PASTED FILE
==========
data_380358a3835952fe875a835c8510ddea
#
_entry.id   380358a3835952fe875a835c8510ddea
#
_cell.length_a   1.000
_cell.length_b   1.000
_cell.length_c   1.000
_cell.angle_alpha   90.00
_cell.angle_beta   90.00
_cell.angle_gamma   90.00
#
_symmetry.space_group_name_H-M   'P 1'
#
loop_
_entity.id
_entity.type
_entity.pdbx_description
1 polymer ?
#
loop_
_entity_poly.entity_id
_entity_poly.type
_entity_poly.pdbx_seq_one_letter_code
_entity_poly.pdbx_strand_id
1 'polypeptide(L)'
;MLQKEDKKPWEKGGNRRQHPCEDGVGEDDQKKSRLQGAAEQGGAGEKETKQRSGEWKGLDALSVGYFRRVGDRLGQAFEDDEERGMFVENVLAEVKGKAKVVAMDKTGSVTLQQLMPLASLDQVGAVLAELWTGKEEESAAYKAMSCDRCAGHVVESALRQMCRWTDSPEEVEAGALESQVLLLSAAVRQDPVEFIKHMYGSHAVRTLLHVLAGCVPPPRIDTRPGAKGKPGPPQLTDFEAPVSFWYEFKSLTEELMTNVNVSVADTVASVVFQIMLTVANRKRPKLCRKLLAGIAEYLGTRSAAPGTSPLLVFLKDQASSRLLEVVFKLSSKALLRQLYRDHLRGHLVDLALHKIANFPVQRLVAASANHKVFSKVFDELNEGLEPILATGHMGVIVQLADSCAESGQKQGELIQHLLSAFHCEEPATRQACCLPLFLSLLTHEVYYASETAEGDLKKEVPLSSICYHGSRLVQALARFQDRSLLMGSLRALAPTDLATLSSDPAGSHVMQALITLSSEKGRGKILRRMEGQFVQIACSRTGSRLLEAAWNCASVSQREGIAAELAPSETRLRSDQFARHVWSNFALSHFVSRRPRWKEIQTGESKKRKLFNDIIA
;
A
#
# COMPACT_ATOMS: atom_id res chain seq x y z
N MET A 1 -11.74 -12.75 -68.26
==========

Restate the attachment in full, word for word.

data_380358a3835952fe875a835c8510ddea
#
_entry.id   380358a3835952fe875a835c8510ddea
#
_cell.length_a   1.000
_cell.length_b   1.000
_cell.length_c   1.000
_cell.angle_alpha   90.00
_cell.angle_beta   90.00
_cell.angle_gamma   90.00
#
_symmetry.space_group_name_H-M   'P 1'
#
loop_
_entity.id
_entity.type
_entity.pdbx_description
1 polymer ?
#
loop_
_entity_poly.entity_id
_entity_poly.type
_entity_poly.pdbx_seq_one_letter_code
_entity_poly.pdbx_strand_id
1 'polypeptide(L)'
;MLQKEDKKPWEKGGNRRQHPCEDGVGEDDQKKSRLQGAAEQGGAGEKETKQRSGEWKGLDALSVGYFRRVGDRLGQAFEDDEERGMFVENVLAEVKGKAKVVAMDKTGSVTLQQLMPLASLDQVGAVLAELWTGKEEESAAYKAMSCDRCAGHVVESALRQMCRWTDSPEEVEAGALESQVLLLSAAVRQDPVEFIKHMYGSHAVRTLLHVLAGCVPPPRIDTRPGAKGKPGPPQLTDFEAPVSFWYEFKSLTEELMTNVNVSVADTVASVVFQIMLTVANRKRPKLCRKLLAGIAEYLGTRSAAPGTSPLLVFLKDQASSRLLEVVFKLSSKALLRQLYRDHLRGHLVDLALHKIANFPVQRLVAASANHKVFSKVFDELNEGLEPILATGHMGVIVQLADSCAESGQKQGELIQHLLSAFHCEEPATRQACCLPLFLSLLTHEVYYASETAEGDLKKEVPLSSICYHGSRLVQALARFQDRSLLMGSLRALAPTDLATLSSDPAGSHVMQALITLSSEKGRGKILRRMEGQFVQIACSRTGSRLLEAAWNCASVSQREGIAAELAPSETRLRSDQFARHVWSNFALSHFVSRRPRWKEIQTGESKKRKLFNDIIA
;
A
#
# COMPACT_ATOMS: atom_id res chain seq x y z
N MET A 1 -11.74 -12.75 -68.26